Mohamed Morsi

From Wikipedia, the free encyclopedia
  (Redirected from Mohammed Morsi)
Jump to: navigation, search
"Morsi" redirects here. For the American writer, see Pamela Morsi.


Mohamed Morsi
محمد مرسى
Mohamed Morsi-05-2013.jpg
5th President of Egypt
In office
30 June 2012 – 3 July 2013
Prime Minister Kamal Ganzouri
Hesham Qandil
Vice President Mahmoud Mekki
Preceded by Mohamed Hussein Tantawi (Acting)
Succeeded by Adly Mansour
(Acting)
Secretary General of the Non-Aligned Movement
In office
30 June 2012 – 30 August 2012
Preceded by Mohamed Hussein Tantawi
Succeeded by Mahmoud Ahmadinejad
Chairman of the Freedom and Justice Party
In office
30 April 2011 – 24 June 2012
Preceded by Position established
Succeeded by Saad El-Katatni
Member of the People's Assembly
In office
1 December 2000 – 12 December 2005
Preceded by Numan Gumaa
Succeeded by Mahmoud Abaza
Personal details
Born (1951-08-08) 8 August 1951 (age 63)
El-Adwah, Sharqia Governorate, Egypt
Political party Freedom and Justice Party
Other political
affiliations
Muslim Brotherhood
Spouse(s) Naglaa Mahmoud (1979–present)
Children Ahmed
Shaima
Osama
Omar
Abdullah
Alma mater Cairo University
University of Southern California
Religion Sunni Islam
Signature

Mohamed Morsi[note 1] (Arabic: محمد محمد مرسى عيسى العياط‎, ALA-LC: Muḥammad Muḥammad Mursī ‘Īsá al-‘Ayyāṭ, IPA: [mæˈħæmmæd mæˈħæmmæd ˈmoɾsi ˈʕiːsæ (ʔe)l.ʕɑjˈjɑːtˤ]; born 8 August 1951) was the fifth[1] president of Egypt, from 30 June 2012 to 3 July 2013, when he was removed by Field Marshal Abdel Fattah el-Sisi after June 2013 Egyptian protests and 2013 Egyptian coup d'état. He was the first democratically elected head of state in Egyptian history.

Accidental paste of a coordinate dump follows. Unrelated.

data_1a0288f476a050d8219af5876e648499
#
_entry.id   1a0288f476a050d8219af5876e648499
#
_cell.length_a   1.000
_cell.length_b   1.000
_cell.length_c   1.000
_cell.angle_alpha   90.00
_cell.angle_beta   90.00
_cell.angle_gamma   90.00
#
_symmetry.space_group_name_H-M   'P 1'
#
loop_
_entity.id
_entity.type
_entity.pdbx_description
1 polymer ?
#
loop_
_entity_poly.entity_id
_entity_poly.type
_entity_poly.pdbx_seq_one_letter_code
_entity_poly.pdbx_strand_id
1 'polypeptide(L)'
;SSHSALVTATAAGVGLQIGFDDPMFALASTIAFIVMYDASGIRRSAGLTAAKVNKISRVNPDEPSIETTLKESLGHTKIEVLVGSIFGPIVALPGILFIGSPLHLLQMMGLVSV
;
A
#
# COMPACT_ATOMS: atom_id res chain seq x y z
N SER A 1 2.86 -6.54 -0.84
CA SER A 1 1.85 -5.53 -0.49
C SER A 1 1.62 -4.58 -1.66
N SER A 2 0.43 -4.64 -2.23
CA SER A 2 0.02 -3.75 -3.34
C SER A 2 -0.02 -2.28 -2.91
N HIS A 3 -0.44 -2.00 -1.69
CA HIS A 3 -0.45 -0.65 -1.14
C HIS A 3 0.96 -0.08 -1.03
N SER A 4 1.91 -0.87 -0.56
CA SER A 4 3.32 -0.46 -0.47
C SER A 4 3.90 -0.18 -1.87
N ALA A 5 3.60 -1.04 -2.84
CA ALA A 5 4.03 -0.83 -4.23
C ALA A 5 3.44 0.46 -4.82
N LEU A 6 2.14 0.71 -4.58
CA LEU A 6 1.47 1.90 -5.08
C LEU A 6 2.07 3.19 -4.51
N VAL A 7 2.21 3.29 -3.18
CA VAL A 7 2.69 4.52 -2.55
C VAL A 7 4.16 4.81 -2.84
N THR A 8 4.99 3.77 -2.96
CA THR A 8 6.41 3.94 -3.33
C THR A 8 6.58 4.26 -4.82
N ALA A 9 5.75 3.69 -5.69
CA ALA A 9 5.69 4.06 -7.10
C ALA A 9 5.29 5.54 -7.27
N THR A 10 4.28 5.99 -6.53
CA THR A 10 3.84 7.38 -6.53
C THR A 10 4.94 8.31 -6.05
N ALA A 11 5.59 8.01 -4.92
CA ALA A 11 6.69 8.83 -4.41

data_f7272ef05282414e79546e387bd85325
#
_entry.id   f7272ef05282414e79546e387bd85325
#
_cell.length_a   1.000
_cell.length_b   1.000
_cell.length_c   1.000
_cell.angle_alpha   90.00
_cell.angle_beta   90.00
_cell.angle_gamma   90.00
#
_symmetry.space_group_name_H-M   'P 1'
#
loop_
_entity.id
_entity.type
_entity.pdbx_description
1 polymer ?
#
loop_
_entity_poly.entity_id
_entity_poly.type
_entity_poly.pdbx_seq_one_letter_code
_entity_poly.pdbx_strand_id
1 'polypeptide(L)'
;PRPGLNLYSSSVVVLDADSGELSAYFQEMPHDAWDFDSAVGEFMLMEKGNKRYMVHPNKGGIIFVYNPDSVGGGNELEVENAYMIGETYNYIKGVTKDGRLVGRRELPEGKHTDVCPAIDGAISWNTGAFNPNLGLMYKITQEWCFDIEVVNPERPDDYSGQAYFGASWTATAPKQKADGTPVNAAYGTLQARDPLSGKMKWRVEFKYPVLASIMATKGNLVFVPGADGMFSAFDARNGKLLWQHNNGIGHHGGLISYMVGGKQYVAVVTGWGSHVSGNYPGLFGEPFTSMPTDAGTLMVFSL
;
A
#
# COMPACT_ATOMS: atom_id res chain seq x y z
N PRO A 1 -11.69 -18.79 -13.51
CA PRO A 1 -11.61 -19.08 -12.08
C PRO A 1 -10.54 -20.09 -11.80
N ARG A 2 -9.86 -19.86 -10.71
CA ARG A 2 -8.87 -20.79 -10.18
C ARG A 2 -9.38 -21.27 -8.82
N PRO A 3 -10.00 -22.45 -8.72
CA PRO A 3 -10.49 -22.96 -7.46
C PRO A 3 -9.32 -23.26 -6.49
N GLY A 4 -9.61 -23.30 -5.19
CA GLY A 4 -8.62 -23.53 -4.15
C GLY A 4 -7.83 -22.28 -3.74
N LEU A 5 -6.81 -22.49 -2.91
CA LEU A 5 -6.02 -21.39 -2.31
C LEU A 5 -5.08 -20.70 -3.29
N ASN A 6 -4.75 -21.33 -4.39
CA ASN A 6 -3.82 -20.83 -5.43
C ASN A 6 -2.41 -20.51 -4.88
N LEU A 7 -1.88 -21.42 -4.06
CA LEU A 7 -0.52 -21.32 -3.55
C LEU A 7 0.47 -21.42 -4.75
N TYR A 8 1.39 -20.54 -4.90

Mohamed Morsi was educated in Egyptian public schools and universities; he was later granted a scholarship from the Egyptian government to prepare for a Ph.D. degree in the United States. Morsi was a Member of Parliament in the People's Assembly of Egypt from 2000 to 2005, and a leading member in the Muslim Brotherhood. He became Chairman of the Freedom and Justice Party (FJP) when it was founded by the Muslim Brotherhood in the wake of the 2011 Egyptian revolution after escaping from prison. He stood as the FJP's candidate for the May–June 2012 presidential election.

Morsi's victory in the presidential election was announced on 24 June 2012[2][3][4] after he won the run-off election, winning 51.7 percent of the vote against Ahmed Shafik,[5] deposed leader Hosni Mubarak's[6] last prime minister.[7]